6) Biceps Tendinopathy

Biceps tendinopathy occurs when the tendon of the long head of the biceps becomes inflamed and undergoes tissue changes. This can be the result of shoulder instability or impingement – two very different processes.

  • Treatment – Because biceps tendinopathy can occur in patients with extremely flexible and very tight shoulders, it is important to seek consultation with your physical therapist to ensure you receive the right treatment, as the wrong treatment can make you pain and tendinopathy worse.

 

 

7) Shoulder Instability/Dislocation

Shoulder instability is a term that encompases a broad spectrum of severities. It ranges from micro instability to subluxations (dislocation with immediate reduction). Complete dislocations or subluxations commonly cause other injuries (especially to the labrum and rotator cuff). Anterior or multidirectional shoulder microinstability can progress to subluxations if not properly identified and treated.

 

 

8) Shoulder Arthritis

Arthritis in the shoulder occurs when the cartilage in the shoulder is worn down after many years of stress on the joint. Patients with shoulder arthritis report deep, aching pain with all shoulder movements and difficulty sleeping due to their symptoms.

  • Treatment – The surgical options for shoulder arthritis are typically reserved for people with extreme shoulder pain at rest and are limited depending on the quality of the surrounding muscles. The best first step in treating shoulder arthritis is physical therapy with or without injections from the orthopedic MD. Your physical therapist will evaluate the movement mechanics and address any muscle imbalances that have contributed to the development of arthritis. This includes (but is not limited it) manual therapy (myofascial release, dry needling, cupping, scraping) and movement re-education (strengthening, endurance training, neuromuscular re-education, activity modifications, etc.).

 

 

9) Muscle Strain

A muscle strain and occur in any of the muscles surrounding shoulder joint. A strain is typically produced with a single, fast movement (i.e. attempting to catch something with an outstretched arm) and results in pain when the strained muscle is activated.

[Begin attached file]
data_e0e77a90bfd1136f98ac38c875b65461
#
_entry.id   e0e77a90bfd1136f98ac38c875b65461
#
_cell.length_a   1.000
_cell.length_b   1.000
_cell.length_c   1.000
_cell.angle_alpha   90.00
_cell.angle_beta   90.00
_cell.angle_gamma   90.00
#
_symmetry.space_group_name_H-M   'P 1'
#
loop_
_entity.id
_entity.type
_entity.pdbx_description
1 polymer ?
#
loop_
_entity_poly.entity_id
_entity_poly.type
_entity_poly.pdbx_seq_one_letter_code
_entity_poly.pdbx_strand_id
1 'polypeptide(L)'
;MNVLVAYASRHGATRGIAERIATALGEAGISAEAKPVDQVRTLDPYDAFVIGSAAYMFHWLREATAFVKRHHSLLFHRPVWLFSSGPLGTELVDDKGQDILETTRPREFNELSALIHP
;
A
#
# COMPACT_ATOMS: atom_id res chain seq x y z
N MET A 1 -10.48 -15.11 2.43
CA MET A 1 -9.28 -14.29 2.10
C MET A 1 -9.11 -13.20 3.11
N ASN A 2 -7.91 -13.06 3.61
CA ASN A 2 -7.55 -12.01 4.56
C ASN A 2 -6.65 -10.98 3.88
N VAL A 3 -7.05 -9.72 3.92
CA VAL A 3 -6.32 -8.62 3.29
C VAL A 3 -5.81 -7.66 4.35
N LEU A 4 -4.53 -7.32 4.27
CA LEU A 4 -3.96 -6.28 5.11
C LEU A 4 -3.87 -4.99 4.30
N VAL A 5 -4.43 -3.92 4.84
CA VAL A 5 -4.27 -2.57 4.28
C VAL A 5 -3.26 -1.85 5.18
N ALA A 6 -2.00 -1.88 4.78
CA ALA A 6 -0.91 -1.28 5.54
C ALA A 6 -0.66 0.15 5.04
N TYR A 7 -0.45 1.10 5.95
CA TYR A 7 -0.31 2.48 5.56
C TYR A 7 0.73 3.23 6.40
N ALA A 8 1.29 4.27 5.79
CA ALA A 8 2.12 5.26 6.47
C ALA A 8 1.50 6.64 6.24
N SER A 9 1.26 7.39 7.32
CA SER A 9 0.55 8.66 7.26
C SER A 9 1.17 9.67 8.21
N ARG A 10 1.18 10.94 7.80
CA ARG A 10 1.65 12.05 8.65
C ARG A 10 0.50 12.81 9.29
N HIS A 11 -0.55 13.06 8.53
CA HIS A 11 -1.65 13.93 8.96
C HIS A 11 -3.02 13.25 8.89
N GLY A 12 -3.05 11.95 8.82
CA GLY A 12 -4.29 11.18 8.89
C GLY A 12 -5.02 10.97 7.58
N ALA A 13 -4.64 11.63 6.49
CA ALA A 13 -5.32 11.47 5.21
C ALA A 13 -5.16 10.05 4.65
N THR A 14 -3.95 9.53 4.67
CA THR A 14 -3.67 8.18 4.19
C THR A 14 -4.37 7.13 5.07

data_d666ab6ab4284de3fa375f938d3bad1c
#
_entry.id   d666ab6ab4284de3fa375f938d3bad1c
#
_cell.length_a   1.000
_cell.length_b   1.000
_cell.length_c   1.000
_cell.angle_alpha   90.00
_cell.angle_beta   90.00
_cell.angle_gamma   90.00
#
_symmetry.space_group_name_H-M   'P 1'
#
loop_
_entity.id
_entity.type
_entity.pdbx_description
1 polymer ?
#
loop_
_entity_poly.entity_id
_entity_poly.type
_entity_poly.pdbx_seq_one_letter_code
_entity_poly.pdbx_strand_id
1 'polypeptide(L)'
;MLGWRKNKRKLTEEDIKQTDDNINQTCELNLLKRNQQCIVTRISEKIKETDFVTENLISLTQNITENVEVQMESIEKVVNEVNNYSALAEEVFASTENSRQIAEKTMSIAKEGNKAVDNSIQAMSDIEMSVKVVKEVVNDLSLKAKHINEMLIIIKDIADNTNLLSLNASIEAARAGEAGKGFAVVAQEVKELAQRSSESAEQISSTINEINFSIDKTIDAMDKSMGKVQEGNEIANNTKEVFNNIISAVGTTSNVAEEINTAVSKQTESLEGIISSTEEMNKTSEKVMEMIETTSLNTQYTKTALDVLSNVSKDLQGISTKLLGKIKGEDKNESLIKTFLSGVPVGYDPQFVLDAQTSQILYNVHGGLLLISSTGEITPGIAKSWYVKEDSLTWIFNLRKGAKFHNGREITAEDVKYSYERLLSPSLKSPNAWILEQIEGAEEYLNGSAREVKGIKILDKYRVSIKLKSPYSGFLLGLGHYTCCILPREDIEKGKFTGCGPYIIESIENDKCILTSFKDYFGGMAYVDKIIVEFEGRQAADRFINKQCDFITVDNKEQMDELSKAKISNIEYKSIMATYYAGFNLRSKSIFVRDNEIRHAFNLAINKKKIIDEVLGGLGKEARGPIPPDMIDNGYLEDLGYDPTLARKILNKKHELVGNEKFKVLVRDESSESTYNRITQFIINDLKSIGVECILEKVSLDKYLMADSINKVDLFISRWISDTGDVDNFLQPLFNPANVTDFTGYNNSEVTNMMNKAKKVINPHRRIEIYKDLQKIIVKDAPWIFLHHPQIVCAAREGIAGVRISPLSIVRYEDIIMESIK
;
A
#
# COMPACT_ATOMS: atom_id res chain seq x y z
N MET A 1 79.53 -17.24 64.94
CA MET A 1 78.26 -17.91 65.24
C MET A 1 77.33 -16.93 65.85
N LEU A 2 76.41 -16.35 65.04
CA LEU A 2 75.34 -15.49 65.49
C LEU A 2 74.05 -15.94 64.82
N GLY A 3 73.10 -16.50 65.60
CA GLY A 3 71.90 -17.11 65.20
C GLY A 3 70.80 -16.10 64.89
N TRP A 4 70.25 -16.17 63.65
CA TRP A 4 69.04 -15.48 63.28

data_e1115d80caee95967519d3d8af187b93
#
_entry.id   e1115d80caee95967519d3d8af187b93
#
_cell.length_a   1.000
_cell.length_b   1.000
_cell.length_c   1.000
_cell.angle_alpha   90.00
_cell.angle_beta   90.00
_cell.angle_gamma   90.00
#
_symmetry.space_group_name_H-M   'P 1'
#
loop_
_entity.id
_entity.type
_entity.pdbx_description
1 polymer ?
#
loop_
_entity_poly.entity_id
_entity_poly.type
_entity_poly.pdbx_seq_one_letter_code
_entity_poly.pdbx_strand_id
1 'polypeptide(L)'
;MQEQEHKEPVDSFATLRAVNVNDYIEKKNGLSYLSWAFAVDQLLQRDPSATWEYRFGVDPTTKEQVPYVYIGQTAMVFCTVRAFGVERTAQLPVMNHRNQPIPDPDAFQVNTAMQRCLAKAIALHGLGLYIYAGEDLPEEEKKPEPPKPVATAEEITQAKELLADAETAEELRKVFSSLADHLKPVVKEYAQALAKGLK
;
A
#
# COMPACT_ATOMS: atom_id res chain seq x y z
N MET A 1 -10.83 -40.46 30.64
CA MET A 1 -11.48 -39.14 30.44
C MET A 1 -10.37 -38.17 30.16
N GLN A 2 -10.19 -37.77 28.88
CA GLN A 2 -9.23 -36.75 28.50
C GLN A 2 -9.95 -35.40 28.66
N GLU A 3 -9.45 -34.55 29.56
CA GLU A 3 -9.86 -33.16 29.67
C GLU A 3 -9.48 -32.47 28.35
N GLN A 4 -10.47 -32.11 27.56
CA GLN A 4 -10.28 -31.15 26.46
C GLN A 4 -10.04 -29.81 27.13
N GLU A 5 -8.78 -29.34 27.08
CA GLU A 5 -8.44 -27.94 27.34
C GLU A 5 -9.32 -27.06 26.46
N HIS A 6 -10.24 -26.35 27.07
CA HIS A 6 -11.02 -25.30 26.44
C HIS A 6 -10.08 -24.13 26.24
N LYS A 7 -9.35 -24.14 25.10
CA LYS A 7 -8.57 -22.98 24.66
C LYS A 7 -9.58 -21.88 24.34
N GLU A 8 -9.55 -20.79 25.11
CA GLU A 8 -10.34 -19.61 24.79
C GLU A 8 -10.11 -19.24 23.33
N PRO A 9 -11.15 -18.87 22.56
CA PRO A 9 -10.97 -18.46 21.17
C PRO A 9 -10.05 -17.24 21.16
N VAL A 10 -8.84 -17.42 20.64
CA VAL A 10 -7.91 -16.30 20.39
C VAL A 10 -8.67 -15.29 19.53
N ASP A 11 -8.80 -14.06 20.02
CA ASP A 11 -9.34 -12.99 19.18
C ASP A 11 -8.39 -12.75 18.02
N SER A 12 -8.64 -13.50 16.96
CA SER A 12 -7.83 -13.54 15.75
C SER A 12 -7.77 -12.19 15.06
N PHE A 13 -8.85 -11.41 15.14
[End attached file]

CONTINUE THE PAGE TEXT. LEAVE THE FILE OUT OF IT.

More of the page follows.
• Treatment – It is extremely important to identify which muscle is strained, as well as rule out other pathologies or injuries. Your physical therapist will perform a full evaluation of you shoulder and develop a treatment program that is individualized just for you.

 

 

10) Adhesive Capsulitis (Frozen Shoulder)

Frozen shoulder is an autoinflammatory process that causes inflammation of the shoulder joint capsule. Patients with frozen shoulder typically report a gradual loss of shoulder mobility (painless), followed by severe shoulder pain. In true adhesive capsulitis, no other pathologies are noted on MR imaging. While the true cause of frozen shoulder is unknown, patients with diabetes and thyroid dysfunction are at an increased risk for developing this pathology.  

  • Treatment – The entire course of frozen shoulder typically lasts 1.5-2 years. Research shows that physical therapy intervention with or without corticosteroid injections is extremely effective in decreasing the time to recovery. Your physical therapist will rule out other pathologies, initiate treatment for your recovery (manual therapy, stretches), and teach you which activities are harmful to your shoulder.

 

Shoulder Pain

 

 


 

Additional Resources

 

Stretches

  1. Forward Mini Lunges with Overhead/Rotational Reaching
  2. Foam Roller Pec Stretch
  3. Foam Roller Back Extension
  4. Banded Mobility Capsular Stretching
  5. Child’s Pose Lat Stretch
  6. Side Lying Openers & Circles

Stretches for Shoulder Pain >>> VIEW STRETCHES

 

Exercises

  1. Wall Angels (posture)
  2. Single and/or Double Arm Row
  3. Prone Y’s and T’s
  4. Foam Roller on Wall
  5. Plank to Downward Dog (Serratus Anterior Strengthening)
  6. External Rotation

Exercises for Shoulder Pain >>> VIEW EXERCISES

Find Physical Therapy Today!

Whether you’re in shoulder pain or need some help with exercises and stretches, we’re here to help here at Impact Physical Therapy. We focus on your entire movement system to not only identify the source of your symptoms (i.e. muscle, joint, disc) but to also treat the causes of your shoulder pathology. Research shows that patients that participate in physical therapy before getting an MRI to save $4000 in medical imaging costs. To help, here is a list of new patient information so you can understand what to expect.

We also treat active people and help them get off their pain medication. By treating the entire movement system, we reduce the need for injections or surgery. Following a physical therapy plan of care, less than 5% of our patients are referred to an orthopedic surgeon to discuss more invasive options (spine injections or surgery). It is our focus to get your body back to moving the way it was built to move without long-term complications that are often associated with surgery.

Regardless of how terrible your pain feels or how bad your MRI looks, physical therapy is always an option! We are different than other clinics and are able to offer a full hour of one-on-one care with a doctor of physical therapy. We don’t use aids/assistants or charge more for specialized interventions (dry needling, instrument-assisted soft tissue mobilization, joint mobilization and manipulation, cupping, corrective exercise, etc.).

Call us or click below to schedule your FREE CONSULTATION and feel better TODAY!